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Discussion in 'AR-15 Discussion' started by stimis, Jun 7, 2013.
Any thoughts on a polymer lower.
Found this using the search function, I have no personal experience:
Stop by the Introduction section and check in.
Some people swear by them. Others curse them.
Personally not a fan.
Why not? Have fired one. I have watched a lot of youtube videos of people that both liked and disliked them. Seemed many were pleased with them.
The ar15 lower isnt a good design for poly lowers. Too many stress points with too thin walls. The thicknesses on the sidewalls extension areas etc were designed with aluminum in mind and the stress factors aluminum is capable of withstanding. Poly needs to be much thicker in some areas to be rugged enough for my tastes.
Poly lowers will work just fine in light range use. If allyour ever going to do is plink at paper its general ok.
Glad you said it. I kinda got tired of saying it all the time.
Yeah it would be handy keeping a database of routine answers to copy&paste for frequently asked questions. Or maybe a sticky of FAQs.
For a light use plinker that you intend to be either really cheap or extremely light, they're just fine. And I'd go with the NFA over most other poly options.
I've built on a couple poly lowers, and then immediately sold them. That should tell you something. I do believe these are functional lowers that will generally perform admirably. I wouldn't build a rifle I intended to run 20K+ rounds through, or even one I deemed a personal 'keeper' around a poly lower. It screams 'cheap!'.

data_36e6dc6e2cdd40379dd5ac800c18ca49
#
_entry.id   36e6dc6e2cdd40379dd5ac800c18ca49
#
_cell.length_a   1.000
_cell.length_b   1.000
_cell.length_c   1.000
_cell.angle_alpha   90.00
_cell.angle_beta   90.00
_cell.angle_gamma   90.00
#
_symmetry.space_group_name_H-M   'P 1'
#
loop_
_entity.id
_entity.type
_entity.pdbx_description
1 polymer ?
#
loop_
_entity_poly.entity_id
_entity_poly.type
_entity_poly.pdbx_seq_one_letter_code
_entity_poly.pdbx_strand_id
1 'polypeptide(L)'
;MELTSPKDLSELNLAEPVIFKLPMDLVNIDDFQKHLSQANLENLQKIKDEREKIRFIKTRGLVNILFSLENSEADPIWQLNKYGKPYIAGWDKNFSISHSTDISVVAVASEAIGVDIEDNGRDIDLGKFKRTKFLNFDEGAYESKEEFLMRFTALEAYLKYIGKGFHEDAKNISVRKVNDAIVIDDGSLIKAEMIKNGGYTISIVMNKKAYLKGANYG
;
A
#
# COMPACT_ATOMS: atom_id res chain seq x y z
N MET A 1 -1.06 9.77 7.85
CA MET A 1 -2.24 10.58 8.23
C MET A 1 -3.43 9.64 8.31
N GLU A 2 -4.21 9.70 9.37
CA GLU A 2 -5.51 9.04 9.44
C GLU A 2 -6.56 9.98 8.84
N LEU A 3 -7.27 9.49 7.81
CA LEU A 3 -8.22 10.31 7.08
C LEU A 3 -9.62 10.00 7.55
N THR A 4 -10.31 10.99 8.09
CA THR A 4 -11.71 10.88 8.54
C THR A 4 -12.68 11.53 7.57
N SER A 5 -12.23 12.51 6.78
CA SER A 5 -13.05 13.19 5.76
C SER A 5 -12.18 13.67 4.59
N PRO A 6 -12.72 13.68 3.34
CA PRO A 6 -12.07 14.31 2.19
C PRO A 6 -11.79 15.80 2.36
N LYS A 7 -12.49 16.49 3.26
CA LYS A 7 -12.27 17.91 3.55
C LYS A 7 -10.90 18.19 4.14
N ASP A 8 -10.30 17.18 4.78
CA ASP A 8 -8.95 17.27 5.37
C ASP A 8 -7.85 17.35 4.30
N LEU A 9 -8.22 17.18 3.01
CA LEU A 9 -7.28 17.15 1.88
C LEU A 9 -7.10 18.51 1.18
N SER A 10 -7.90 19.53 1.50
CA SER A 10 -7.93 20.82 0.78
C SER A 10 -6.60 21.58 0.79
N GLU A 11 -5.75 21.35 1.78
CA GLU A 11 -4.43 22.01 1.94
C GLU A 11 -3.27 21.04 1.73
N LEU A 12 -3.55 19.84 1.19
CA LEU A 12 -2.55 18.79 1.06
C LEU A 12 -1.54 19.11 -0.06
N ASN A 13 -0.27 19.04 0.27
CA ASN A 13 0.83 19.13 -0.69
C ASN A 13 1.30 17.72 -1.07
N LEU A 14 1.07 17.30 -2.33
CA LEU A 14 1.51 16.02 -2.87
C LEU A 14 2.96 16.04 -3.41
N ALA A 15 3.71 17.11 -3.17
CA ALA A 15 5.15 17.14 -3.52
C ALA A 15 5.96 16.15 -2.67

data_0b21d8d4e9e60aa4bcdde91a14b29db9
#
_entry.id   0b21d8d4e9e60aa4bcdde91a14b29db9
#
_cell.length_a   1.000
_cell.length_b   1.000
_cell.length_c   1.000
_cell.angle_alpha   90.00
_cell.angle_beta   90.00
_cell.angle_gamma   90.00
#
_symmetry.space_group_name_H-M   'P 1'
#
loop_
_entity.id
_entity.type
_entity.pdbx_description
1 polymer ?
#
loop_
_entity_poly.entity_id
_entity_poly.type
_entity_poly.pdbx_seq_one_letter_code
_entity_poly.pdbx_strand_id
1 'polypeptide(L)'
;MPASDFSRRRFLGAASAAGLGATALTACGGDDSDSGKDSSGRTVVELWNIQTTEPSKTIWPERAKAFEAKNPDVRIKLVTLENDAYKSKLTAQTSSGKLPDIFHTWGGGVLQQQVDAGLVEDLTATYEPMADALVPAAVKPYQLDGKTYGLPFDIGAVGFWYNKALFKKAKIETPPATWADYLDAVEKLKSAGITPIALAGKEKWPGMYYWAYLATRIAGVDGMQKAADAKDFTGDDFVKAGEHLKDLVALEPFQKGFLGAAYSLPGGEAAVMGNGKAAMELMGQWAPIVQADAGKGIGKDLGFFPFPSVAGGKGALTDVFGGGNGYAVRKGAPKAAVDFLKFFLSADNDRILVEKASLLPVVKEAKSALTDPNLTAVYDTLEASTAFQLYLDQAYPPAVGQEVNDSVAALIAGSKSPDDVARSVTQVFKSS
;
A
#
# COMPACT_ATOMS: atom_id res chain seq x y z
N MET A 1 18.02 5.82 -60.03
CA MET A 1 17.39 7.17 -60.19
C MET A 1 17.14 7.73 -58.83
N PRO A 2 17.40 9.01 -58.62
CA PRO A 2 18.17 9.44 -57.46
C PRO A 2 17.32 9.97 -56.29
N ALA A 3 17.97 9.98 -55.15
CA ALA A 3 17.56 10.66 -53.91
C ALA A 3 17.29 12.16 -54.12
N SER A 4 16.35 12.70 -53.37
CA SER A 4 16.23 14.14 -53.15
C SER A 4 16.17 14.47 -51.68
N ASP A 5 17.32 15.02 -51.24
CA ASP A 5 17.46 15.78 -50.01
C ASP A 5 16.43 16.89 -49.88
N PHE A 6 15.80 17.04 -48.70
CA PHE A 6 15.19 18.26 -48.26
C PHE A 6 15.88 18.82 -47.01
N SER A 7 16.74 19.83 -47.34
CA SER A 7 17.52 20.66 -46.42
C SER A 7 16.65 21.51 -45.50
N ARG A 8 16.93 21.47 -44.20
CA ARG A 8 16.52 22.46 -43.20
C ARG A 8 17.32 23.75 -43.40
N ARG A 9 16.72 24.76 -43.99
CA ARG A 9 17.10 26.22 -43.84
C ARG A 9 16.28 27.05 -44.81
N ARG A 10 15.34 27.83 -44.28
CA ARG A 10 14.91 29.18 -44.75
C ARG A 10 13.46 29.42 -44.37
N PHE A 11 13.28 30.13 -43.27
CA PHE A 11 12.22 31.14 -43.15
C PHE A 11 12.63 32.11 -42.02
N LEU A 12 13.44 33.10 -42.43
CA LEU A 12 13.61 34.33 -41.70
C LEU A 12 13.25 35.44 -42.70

So because I typically build with quality parts (mostly BCM, some PSA), a poly lower will only do a disservice to my rifle's rep and resale value. In that regard, they'll probably never be for me. But it's not a bad idea to keep one around, if only to build an ultralight fun gun on one. Just don't go crazy trying to build a $1500 gun on plastic chassis.
It is becoming increasing hard to get lowers. The deadline to legal purchase one in my state is approaching. I can get one of these lowers shipped complete. Then continue to look for a better lower.
Or you could move. I would suggest that.
If you can't find anything locally then go on gunbroker.com and you can find decent brand name complete aluminum forged lowers for less than or around $300 worst case scenario. It beats buying a poly for short term use.
Wish it was that easy. I would move to Texas.
So I got a NFA complete lower for 100 and a spikes stripped lower for 125.
You need both.
My plan is to put an upper in the NFA right away and take my time with the spikes.
I have sold a lot of the NFA lowers, never had a single complaint. One of the reasons for that, though, is that I try and give my customers the real pros and cons of both types. As was already mentioned, if someone is going to do competition or just shoot alot, I usually recommend an aluminum. If it is completely about how much can I build an AR for then I suggest the NFA. They are by far the best poly on the market as far as I am concerned. Forged aluminums are co,img down in price evey day now. Heck New Frontier has started making them as well. They also started making their own billets. I got 5 of the initial run of them and they were as good as any of the billets out there, just cheaper.